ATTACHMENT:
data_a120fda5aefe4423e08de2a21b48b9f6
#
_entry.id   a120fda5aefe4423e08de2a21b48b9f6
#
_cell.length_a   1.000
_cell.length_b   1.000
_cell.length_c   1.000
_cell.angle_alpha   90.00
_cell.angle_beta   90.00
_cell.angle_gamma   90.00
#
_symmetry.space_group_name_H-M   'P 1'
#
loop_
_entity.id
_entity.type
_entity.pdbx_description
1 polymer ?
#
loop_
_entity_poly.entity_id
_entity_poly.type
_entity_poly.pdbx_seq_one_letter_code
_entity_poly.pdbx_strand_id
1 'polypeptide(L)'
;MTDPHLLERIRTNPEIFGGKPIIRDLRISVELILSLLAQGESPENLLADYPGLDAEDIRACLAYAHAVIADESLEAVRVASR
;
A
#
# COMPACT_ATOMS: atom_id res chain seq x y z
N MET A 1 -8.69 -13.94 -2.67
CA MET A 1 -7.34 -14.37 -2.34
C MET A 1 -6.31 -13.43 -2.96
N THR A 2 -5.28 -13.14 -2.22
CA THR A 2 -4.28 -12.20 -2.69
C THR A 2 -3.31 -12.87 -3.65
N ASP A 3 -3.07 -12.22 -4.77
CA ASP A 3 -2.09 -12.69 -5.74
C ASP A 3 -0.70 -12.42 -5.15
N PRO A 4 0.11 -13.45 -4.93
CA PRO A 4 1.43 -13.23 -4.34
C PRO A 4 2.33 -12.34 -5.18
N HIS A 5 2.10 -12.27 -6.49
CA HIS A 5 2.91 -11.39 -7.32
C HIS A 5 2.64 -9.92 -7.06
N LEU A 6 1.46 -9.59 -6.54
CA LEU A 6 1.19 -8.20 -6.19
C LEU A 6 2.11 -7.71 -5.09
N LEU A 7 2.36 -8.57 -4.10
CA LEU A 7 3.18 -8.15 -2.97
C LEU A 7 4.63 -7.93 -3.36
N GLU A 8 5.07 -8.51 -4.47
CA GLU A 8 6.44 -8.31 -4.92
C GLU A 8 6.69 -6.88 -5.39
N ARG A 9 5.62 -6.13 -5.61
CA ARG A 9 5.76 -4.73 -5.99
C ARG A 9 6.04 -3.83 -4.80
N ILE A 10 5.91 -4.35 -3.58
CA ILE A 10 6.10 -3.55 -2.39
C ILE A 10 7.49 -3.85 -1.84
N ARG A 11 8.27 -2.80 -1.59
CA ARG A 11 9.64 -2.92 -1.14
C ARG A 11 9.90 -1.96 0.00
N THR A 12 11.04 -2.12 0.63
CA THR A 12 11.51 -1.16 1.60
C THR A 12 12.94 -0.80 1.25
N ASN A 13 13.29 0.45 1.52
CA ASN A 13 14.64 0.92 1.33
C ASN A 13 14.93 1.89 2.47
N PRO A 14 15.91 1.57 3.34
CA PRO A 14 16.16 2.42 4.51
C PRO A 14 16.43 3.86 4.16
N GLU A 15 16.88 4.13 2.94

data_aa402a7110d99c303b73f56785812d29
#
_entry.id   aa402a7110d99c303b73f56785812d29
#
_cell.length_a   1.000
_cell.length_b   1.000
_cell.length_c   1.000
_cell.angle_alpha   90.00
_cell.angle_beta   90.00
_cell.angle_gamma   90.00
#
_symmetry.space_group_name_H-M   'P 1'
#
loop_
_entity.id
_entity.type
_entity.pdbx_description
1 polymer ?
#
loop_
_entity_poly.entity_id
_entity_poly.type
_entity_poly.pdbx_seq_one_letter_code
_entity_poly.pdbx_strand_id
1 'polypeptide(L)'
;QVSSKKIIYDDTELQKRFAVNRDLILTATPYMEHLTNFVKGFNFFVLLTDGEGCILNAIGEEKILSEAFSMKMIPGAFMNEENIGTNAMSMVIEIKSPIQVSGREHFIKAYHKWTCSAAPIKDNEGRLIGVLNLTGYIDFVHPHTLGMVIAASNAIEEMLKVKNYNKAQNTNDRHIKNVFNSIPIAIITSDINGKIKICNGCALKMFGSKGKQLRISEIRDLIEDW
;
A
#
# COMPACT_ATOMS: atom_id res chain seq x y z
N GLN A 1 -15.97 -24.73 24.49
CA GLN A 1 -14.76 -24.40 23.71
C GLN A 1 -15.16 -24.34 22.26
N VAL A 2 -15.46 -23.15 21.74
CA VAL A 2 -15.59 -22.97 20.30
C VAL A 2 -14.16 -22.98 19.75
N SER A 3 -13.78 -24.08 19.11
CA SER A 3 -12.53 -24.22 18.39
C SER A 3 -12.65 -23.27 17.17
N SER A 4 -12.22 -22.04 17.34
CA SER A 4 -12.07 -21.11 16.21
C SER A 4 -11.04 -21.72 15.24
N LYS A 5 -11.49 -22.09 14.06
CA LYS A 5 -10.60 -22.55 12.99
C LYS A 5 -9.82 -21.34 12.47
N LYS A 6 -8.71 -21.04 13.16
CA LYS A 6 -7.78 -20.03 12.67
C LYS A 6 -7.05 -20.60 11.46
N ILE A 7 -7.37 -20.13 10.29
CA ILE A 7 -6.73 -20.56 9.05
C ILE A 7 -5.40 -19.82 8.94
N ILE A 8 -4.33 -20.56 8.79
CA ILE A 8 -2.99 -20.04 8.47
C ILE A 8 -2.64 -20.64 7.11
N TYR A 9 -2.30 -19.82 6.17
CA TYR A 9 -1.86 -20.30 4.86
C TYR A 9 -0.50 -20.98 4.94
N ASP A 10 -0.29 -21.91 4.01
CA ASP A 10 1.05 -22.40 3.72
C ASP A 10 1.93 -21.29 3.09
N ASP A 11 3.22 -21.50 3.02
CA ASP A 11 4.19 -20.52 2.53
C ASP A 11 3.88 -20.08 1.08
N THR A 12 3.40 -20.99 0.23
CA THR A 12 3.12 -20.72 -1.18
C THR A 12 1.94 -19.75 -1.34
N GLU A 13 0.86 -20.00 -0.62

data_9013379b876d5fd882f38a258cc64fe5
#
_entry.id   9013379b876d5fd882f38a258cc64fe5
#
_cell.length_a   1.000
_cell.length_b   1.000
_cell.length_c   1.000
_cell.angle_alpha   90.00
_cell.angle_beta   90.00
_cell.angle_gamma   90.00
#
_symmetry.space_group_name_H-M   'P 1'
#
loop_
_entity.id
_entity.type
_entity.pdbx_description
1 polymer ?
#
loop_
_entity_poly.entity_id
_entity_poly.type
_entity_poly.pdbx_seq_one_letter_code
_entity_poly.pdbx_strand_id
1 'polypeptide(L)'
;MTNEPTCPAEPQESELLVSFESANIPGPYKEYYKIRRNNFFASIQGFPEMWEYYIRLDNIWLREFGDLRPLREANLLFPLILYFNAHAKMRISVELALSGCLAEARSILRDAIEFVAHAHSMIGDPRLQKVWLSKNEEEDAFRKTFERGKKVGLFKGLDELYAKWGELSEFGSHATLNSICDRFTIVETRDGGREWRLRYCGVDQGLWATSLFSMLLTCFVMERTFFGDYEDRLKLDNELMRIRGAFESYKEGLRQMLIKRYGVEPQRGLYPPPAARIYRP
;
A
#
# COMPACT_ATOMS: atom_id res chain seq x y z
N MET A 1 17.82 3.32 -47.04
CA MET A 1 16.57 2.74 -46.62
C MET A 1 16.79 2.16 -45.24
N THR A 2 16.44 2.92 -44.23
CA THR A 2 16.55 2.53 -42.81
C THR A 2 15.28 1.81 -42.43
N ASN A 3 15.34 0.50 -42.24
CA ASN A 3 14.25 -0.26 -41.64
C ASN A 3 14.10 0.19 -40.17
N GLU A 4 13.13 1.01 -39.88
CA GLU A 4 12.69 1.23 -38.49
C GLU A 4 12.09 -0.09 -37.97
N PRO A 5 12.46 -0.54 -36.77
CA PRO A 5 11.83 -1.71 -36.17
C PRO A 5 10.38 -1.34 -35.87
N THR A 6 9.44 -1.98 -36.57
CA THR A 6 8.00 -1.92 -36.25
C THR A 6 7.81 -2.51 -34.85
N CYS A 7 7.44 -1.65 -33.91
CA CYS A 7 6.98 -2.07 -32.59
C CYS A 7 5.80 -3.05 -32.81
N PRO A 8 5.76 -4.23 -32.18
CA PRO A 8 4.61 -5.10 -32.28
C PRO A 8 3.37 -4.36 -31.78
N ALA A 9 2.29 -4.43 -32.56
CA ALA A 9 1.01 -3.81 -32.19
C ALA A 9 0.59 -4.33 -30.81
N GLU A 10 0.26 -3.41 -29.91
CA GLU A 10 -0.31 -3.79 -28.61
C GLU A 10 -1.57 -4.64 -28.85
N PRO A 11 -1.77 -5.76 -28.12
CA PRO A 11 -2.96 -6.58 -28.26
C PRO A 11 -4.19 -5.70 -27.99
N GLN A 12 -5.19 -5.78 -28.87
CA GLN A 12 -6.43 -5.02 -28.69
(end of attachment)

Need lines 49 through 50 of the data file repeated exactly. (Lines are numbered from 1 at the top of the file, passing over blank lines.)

N LEU A 7 2.36 -8.57 -4.10
CA LEU A 7 3.18 -8.15 -2.97